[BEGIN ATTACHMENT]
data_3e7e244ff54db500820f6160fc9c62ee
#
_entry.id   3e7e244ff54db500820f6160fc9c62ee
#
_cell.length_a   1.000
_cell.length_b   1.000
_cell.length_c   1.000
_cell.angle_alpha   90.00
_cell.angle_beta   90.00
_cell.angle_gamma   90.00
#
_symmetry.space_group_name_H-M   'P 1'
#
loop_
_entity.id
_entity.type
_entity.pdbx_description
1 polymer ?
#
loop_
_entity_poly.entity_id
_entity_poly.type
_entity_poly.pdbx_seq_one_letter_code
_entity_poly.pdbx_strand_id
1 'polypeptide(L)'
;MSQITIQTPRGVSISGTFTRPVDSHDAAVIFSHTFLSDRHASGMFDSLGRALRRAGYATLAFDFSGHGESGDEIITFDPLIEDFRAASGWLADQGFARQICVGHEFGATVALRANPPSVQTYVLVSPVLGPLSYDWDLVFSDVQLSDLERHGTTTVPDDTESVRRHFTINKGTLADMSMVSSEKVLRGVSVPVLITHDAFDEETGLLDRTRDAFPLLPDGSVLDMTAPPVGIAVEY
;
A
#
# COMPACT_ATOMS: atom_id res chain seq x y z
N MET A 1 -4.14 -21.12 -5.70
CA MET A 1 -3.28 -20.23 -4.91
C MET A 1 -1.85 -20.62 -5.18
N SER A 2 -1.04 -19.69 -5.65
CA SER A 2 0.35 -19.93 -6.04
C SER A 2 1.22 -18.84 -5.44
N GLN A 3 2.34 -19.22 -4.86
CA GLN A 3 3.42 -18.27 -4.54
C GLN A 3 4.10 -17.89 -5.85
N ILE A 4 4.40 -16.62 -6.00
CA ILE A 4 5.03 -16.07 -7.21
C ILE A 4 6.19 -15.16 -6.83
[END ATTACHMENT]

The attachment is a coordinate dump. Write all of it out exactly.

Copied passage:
data_3e7e244ff54db500820f6160fc9c62ee
#
_entry.id   3e7e244ff54db500820f6160fc9c62ee
#
_cell.length_a   1.000
_cell.length_b   1.000
_cell.length_c   1.000
_cell.angle_alpha   90.00
_cell.angle_beta   90.00
_cell.angle_gamma   90.00
#
_symmetry.space_group_name_H-M   'P 1'
#
loop_
_entity.id
_entity.type
_entity.pdbx_description
1 polymer ?
#
loop_
_entity_poly.entity_id
_entity_poly.type
_entity_poly.pdbx_seq_one_letter_code
_entity_poly.pdbx_strand_id
1 'polypeptide(L)'
;MSQITIQTPRGVSISGTFTRPVDSHDAAVIFSHTFLSDRHASGMFDSLGRALRRAGYATLAFDFSGHGESGDEIITFDPLIEDFRAASGWLADQGFARQICVGHEFGATVALRANPPSVQTYVLVSPVLGPLSYDWDLVFSDVQLSDLERHGTTTVPDDTESVRRHFTINKGTLADMSMVSSEKVLRGVSVPVLITHDAFDEETGLLDRTRDAFPLLPDGSVLDMTAPPVGIAVEY
;
A
#
# COMPACT_ATOMS: atom_id res chain seq x y z
N MET A 1 -4.14 -21.12 -5.70
CA MET A 1 -3.28 -20.23 -4.91
C MET A 1 -1.85 -20.62 -5.18
N SER A 2 -1.04 -19.69 -5.65
CA SER A 2 0.35 -19.93 -6.04
C SER A 2 1.22 -18.84 -5.44
N GLN A 3 2.34 -19.22 -4.86
CA GLN A 3 3.42 -18.27 -4.54
C GLN A 3 4.10 -17.89 -5.85
N ILE A 4 4.40 -16.62 -6.00
CA ILE A 4 5.03 -16.07 -7.21
C ILE A 4 6.19 -15.16 -6.83